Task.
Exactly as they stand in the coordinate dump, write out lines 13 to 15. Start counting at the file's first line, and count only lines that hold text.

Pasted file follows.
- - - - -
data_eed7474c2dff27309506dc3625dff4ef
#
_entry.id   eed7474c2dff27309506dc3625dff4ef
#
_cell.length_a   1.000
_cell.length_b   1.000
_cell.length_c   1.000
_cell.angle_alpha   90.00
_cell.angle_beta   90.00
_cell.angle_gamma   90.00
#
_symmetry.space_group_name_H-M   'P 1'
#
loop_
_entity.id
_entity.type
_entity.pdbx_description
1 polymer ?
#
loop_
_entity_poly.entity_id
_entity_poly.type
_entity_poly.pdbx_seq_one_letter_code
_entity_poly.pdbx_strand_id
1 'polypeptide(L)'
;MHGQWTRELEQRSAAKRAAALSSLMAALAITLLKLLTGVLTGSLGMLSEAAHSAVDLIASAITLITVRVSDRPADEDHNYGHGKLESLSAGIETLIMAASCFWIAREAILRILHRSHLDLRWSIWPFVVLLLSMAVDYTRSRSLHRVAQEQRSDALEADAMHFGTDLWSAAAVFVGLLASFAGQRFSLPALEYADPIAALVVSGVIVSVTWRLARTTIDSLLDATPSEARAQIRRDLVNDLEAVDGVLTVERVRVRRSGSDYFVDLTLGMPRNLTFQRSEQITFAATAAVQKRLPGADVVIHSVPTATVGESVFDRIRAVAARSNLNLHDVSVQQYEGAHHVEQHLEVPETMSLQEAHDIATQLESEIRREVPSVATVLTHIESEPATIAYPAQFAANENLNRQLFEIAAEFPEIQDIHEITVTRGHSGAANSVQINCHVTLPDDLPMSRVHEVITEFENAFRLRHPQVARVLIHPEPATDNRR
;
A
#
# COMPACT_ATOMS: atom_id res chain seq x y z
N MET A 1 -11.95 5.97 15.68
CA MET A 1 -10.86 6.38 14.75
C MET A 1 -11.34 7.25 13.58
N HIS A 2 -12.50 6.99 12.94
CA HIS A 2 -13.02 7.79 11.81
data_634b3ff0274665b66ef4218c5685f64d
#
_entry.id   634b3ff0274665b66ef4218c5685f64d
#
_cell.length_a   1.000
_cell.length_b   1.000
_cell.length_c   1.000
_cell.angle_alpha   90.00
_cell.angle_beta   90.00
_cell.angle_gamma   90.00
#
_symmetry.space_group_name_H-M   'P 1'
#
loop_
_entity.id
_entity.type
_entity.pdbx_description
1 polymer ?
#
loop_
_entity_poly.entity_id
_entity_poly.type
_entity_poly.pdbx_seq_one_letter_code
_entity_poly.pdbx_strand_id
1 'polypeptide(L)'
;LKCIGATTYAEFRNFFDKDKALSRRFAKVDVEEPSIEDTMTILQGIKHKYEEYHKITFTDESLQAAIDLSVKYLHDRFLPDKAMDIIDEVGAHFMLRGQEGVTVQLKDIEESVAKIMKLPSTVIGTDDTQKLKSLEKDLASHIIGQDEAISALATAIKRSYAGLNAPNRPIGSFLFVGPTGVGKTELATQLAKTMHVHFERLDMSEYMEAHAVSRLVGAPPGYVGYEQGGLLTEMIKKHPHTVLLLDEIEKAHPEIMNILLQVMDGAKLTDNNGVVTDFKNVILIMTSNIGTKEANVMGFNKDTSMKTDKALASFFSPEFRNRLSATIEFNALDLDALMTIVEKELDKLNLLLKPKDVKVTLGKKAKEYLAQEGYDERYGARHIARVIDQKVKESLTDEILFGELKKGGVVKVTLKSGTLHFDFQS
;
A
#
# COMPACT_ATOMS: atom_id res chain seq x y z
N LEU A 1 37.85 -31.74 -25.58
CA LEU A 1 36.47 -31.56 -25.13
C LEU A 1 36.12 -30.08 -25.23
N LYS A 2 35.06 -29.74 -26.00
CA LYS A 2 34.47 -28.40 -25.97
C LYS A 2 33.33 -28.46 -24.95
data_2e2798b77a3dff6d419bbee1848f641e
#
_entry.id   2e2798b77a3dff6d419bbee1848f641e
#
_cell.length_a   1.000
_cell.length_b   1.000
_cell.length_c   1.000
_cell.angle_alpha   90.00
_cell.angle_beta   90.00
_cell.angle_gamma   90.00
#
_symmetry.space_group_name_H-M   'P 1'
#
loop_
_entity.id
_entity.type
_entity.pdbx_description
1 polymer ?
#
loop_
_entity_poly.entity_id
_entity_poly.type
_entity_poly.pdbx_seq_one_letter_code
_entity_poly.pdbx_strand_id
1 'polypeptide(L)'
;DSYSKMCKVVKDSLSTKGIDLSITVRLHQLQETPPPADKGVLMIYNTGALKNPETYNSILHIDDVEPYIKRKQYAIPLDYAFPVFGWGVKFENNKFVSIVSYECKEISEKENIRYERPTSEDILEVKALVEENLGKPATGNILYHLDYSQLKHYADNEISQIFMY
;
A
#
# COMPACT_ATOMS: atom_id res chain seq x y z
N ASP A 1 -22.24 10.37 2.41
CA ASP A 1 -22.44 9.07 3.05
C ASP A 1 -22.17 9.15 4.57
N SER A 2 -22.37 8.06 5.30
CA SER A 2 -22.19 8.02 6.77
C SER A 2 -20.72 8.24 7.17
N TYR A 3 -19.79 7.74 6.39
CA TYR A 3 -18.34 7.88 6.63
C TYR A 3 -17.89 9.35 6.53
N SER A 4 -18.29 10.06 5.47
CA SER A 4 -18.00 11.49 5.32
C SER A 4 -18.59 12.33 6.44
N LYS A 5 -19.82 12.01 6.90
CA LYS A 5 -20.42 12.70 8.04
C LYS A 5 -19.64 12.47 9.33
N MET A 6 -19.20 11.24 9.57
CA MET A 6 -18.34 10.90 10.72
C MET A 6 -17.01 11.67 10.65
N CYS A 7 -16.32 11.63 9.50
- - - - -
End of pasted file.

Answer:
#
loop_
_entity.id